belonged to divers Spanish merchants and others, resident in the island of Cuba, and to Pedro Montez and Jose Ruiz, the latter owning most of the slaves.
The libellants stated, that having saved the schooner Amistad and cargo, and the slaves, with considerable danger, they prayed that process should be issued against the same, and that the usual proceedings might be had by the Court, by which a reasonable salvage should be decreed out of the property so saved.
Afterwards, Henry Green and Pelatiah Fordham and others, filed a petition and answer to the libel, claiming salvage out of the property proceeded against by Thomas R. Gedney and others, and stating that before the Amistad was seen or boarded by the officers and crew of the Washington, they had secured a portion of the negroes who had come on shore, and had thus aided in saving the vessel and cargo.
On the 29th of August 1839, Jose Ruiz and Pedro Montez, of Cuba, filed claims to all the negroes on board of the Amistad, except Antonio, as their slaves. A part of the merchandise on board the vessel was also claimed by them. They alleged, that the negroes had risen on the captain of the schooner, and had murdered him; and that afterwards they, Ruiz and Montez, had brought her into the United States. They claimed that the negroes and merchandise ought to be restored to them, under the treaty with Spain; and denied salvage to lieutenant Gedney, and to all other persons claiming slavage.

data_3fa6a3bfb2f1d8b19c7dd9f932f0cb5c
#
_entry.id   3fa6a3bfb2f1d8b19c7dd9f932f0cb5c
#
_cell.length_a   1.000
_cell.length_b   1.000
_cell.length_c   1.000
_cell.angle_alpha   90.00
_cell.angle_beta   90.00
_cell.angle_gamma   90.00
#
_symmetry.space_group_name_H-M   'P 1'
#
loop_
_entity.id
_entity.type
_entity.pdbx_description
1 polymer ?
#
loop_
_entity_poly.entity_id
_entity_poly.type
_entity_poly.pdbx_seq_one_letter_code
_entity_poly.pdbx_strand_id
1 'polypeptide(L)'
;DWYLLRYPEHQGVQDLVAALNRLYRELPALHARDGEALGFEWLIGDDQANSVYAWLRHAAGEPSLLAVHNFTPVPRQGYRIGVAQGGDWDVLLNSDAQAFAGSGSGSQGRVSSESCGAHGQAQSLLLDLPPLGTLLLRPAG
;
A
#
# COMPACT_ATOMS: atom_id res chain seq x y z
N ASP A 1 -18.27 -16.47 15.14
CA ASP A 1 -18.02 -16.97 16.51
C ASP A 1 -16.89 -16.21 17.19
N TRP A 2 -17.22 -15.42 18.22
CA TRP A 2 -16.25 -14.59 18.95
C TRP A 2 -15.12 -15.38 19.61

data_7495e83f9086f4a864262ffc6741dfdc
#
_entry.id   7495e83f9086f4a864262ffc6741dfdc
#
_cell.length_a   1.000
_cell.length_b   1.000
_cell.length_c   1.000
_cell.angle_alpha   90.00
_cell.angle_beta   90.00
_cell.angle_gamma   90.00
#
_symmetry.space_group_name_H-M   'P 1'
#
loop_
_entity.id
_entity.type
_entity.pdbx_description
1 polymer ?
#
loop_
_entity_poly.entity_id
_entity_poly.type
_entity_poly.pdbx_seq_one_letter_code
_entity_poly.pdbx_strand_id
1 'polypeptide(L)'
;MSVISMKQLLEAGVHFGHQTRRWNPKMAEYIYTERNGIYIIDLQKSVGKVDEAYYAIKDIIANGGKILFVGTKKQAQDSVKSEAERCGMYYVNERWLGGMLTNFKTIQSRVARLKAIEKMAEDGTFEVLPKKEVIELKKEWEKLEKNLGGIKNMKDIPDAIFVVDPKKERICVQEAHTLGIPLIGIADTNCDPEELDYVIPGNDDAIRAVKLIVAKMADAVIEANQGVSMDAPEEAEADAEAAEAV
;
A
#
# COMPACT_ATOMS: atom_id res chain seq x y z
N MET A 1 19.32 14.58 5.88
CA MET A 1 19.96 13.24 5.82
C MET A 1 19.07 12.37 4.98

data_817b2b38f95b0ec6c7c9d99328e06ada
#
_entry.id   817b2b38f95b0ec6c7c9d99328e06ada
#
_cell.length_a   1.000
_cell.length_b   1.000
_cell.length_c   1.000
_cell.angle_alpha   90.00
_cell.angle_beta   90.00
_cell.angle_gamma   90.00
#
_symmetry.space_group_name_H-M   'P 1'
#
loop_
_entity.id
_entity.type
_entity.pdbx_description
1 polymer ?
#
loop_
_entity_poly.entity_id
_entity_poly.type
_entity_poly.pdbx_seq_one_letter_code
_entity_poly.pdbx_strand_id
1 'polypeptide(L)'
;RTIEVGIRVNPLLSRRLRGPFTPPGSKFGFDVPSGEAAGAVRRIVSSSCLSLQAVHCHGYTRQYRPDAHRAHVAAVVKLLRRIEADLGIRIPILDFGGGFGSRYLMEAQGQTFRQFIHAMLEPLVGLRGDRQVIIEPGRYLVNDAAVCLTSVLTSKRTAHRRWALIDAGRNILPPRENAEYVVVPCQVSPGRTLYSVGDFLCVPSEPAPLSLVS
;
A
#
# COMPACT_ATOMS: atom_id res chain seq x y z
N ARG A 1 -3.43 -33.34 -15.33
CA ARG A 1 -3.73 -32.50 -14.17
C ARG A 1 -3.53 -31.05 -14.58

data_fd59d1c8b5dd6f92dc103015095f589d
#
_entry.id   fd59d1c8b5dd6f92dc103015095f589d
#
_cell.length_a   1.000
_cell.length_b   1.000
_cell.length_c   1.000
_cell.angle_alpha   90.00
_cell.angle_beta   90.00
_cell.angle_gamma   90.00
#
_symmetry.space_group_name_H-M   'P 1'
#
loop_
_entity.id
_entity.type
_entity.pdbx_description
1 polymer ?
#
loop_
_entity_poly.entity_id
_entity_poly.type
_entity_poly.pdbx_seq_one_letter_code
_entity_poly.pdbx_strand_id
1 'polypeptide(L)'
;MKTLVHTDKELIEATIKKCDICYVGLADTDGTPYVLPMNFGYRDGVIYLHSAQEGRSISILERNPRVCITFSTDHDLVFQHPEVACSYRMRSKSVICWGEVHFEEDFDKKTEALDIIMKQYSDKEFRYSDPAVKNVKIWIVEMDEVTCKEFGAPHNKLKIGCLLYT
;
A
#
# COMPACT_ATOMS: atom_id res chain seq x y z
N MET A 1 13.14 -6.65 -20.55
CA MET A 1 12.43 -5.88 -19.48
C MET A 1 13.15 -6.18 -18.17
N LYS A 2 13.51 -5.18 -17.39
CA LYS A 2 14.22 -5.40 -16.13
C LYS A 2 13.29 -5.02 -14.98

Afterwards, Ruiz and Montez each filed in the District Court, a separate libel, stating more at large the circumstances of the voyage of the Amistad, the murder of the captain by the negroes, and that the negroes afterwards compelled them to steer the vessel towards Africa, but that they contrived to bring her to the coast of the United States, where she was captured by the United States brig Washington. Ruiz, in his libel, stated the negroes belonging to him to have been forty-nine in number, "named and known at Havana, as follows: Antonio, Simon, Jose, Pedro, Martin, Manuel, Andreo, Edwards, Celedonia, Burtolono, Ramia, Augustin, Evaristo, Casamero, Merchoi, Gabriel, Santorin, Escolastico, Rascual, Estanislao, Desidero, Nicholas, Estevan, Thomas, Cosme, Luis, Bartolo, Julian, Federico, Salustiano,
Ladislao, Celestino, Epifanio, Eduardo, Benancico, Felepe, Francisco, Hipoleto, Berreto, Isidoro, Vecente, Deconisco, Apolonio, Esequies, Leon, Julio, Hipoleto, and Zenon; of whom several have died." Their present names, Ruiz stated, he had been informed, were, 'Cinque, Burnah 1st, Carpree, Dammah, Fourrie 1st, Shumah, Conomah, Choolay, Burnah 2d, Baah, Cabbah, Poomah, Kimbo, Peea, Bang-ye-ah, Saah, Carlee, Parale, Morrah, Yahome, Narquor, Quarto, Sesse, Con, Fourrie 2d, Kennah, Lammane, Fajanah, Faah, Yahboy, Faquannah, Berrie, Fawnu, Chockammaw and Gabbow."
The libel of Pedro Montez stated that the names of three negroes on board the Amistad, belonging to him, were Francisco, Juan and Josepha; the Spanish name of the fourth was not mentioned; and the four were now called Teme, Mahgra, Kene and Carria.
All these were stated to be slaves, and the property of the claimants, purchased by them at Havana; where slavery was tolerated and allowed by law; and they and the merchandise on board the vessel, the claimants alleged, by the laws and usages of nations, and of the United States of America, and according to the treaties between Spain and the United States, ought to be restored to the claimants, without diminution, and entire.